NACWA Joins New York City, Louisville, and CASA on Ninth Circuit Amicus Effort Supporting San Francisco in Post-LTCP Permitting Litigation
NACWA joined Association members the Louisville/Jefferson County Metropolitan Sewer District and the City of New York, as well as the California Association of Sanitation Agencies (CASA), in filing an amicus brief this week in support of NACWA member the City and County of San Francisco’s challenge to their first post-long term control plan (LTCP) National Pollutant Discharge Elimination System permit.
San Francisco is challenging a permit issued jointly by EPA and the State of California that inappropriately requires the city to revisit its LTCP despite an absence of data showing that there is any water quality need to do so. The permit also includes language NACWA has long objected to requiring that discharges not “cause or contribute” to the violation of water quality standards without identifying what, if any, additional specific controls are needed to comply with that blanket statement.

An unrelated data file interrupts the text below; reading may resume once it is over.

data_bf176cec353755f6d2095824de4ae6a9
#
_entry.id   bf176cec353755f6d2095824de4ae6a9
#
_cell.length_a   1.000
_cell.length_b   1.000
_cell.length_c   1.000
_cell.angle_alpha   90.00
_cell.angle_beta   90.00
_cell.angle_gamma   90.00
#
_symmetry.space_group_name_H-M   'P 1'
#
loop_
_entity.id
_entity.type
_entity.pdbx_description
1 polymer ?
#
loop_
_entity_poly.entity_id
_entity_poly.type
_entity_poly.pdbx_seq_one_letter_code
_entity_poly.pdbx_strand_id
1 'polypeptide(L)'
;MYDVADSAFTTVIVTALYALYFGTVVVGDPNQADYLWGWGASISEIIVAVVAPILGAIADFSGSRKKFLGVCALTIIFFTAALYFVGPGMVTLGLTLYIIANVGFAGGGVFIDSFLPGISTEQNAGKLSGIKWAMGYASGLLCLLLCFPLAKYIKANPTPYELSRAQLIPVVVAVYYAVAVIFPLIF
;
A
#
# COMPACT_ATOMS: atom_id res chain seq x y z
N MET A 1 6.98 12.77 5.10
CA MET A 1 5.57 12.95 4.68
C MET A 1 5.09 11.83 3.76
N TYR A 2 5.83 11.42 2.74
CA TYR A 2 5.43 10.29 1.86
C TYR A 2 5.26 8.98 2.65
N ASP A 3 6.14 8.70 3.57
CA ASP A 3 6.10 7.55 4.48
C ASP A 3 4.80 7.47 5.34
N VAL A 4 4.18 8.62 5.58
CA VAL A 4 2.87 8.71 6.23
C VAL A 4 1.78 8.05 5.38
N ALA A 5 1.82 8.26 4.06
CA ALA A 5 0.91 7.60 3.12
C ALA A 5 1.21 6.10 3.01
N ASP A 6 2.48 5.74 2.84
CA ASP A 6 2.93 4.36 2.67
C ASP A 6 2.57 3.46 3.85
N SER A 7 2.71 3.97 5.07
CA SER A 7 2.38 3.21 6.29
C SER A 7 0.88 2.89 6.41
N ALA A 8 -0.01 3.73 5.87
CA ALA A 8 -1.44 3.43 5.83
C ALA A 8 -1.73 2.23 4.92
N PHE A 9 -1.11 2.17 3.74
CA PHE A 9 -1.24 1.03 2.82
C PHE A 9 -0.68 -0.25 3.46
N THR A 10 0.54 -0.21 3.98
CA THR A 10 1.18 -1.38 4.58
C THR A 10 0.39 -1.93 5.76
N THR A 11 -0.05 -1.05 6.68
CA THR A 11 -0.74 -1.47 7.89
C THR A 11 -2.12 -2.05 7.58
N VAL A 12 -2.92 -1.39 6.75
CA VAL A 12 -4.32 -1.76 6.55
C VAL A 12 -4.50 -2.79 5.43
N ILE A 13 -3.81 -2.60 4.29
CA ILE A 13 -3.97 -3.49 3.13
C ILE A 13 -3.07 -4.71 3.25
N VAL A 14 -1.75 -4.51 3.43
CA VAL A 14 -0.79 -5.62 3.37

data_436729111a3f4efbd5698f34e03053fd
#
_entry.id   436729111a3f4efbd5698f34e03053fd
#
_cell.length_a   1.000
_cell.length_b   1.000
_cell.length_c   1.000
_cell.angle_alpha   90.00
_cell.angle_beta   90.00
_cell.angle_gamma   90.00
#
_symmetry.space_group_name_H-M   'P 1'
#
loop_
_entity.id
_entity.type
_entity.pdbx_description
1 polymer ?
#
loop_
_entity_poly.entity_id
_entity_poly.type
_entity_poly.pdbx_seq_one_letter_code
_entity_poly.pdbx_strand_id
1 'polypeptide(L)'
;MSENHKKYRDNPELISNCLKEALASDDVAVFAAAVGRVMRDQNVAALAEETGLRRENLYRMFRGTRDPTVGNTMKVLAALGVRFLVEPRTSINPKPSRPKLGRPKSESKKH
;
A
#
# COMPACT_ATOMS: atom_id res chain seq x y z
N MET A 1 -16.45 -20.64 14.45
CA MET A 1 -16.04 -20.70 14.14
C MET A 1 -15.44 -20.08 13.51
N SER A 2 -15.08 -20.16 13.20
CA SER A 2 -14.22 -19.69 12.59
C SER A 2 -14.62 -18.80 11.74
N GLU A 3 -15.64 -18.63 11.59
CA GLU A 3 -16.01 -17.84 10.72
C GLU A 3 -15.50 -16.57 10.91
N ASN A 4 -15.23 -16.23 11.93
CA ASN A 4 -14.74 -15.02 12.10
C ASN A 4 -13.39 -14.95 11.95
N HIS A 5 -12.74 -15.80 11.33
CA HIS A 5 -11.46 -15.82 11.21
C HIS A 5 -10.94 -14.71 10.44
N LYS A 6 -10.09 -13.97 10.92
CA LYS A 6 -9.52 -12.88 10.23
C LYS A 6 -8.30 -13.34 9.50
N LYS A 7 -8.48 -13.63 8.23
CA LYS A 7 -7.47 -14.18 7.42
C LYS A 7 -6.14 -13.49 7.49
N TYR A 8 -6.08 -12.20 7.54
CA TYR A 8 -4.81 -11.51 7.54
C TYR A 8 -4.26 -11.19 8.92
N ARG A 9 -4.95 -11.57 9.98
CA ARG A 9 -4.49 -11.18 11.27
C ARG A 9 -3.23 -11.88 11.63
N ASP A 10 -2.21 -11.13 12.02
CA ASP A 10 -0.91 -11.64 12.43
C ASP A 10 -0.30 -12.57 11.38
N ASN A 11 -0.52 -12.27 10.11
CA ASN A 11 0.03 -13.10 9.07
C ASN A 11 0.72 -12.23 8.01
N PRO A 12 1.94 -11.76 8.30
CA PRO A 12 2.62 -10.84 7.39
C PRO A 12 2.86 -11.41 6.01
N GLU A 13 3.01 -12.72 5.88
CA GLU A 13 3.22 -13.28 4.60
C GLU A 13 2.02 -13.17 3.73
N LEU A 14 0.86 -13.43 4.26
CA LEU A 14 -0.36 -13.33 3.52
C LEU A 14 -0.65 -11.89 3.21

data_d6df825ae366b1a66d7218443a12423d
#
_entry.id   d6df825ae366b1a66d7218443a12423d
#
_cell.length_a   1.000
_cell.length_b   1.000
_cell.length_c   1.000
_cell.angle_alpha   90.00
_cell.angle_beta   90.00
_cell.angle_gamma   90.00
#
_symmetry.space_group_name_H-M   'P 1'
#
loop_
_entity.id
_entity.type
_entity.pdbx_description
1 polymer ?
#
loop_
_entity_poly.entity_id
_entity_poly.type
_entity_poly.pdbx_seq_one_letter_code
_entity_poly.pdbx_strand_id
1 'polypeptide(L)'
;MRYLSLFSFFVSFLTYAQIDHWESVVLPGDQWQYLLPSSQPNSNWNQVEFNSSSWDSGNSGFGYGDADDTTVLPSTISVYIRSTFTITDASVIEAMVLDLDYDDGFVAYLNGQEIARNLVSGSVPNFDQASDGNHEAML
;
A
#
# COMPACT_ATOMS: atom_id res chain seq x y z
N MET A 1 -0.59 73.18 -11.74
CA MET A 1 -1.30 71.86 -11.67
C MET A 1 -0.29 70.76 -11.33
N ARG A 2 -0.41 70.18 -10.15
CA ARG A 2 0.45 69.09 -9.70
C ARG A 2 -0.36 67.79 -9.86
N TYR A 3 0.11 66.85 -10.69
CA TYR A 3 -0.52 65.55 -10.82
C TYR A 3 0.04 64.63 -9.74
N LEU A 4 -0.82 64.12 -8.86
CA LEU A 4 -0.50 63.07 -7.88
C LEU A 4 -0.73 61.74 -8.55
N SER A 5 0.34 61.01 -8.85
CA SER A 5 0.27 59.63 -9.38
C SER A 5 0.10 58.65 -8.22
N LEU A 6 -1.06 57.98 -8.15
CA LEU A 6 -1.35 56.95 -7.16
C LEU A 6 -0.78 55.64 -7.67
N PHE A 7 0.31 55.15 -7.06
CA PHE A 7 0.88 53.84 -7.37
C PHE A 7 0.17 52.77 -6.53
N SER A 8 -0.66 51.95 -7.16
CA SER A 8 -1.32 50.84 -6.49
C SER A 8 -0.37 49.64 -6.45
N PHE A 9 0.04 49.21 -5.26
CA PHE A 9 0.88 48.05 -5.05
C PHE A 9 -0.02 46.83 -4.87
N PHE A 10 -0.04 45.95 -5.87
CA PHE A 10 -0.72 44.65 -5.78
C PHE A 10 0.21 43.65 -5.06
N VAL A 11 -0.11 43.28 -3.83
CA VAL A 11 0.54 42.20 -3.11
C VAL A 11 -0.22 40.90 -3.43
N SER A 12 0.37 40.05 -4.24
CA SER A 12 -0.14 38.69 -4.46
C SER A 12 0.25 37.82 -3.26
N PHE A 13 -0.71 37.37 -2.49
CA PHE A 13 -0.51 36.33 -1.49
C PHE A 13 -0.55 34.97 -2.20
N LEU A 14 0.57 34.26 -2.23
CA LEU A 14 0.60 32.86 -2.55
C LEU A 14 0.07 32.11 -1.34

NACWA’s amicus brief emphasizes the significant water quality gains made by members nationwide under the Clean Water Act’s (CWA) Combined Sewer Overflow (CSO) Policy, and highlights the billions of dollars of investments the municipal clean water community has and continues to make to control CSOs. The brief also provides historical background on the CSO Policy and asks the court to review the challenged permit provisions within context of the unique CSO control process laid out in the CWA.
Specifically, the brief highlights how the significant investments made by communities nationwide under the CSO Policy will be at risk if courts allow permit writers to arbitrarily require cities to revisit LTCPs, which are implemented over the course of decades, or to include permit language that fails to provide clarity to clean water utilities on what is expected of them. The brief also notes that such provisions could impermissibly divert billions of public dollars going forward to unnecessary CSO controls when those funds would serve greater human health and environmental benefits if used for other projects.
NACWA’s brief was authored by NACWA Legal Affiliate Crowell & Moring. The Association would like to thank the Louisville/Jefferson County Metropolitan Sewer District, the City of New York, and CASA for their work on the brief and support of NACWA and fellow utility San Francisco. Please contact NACWA’s Chief Legal Counsel, Amanda Aspatore, with any questions.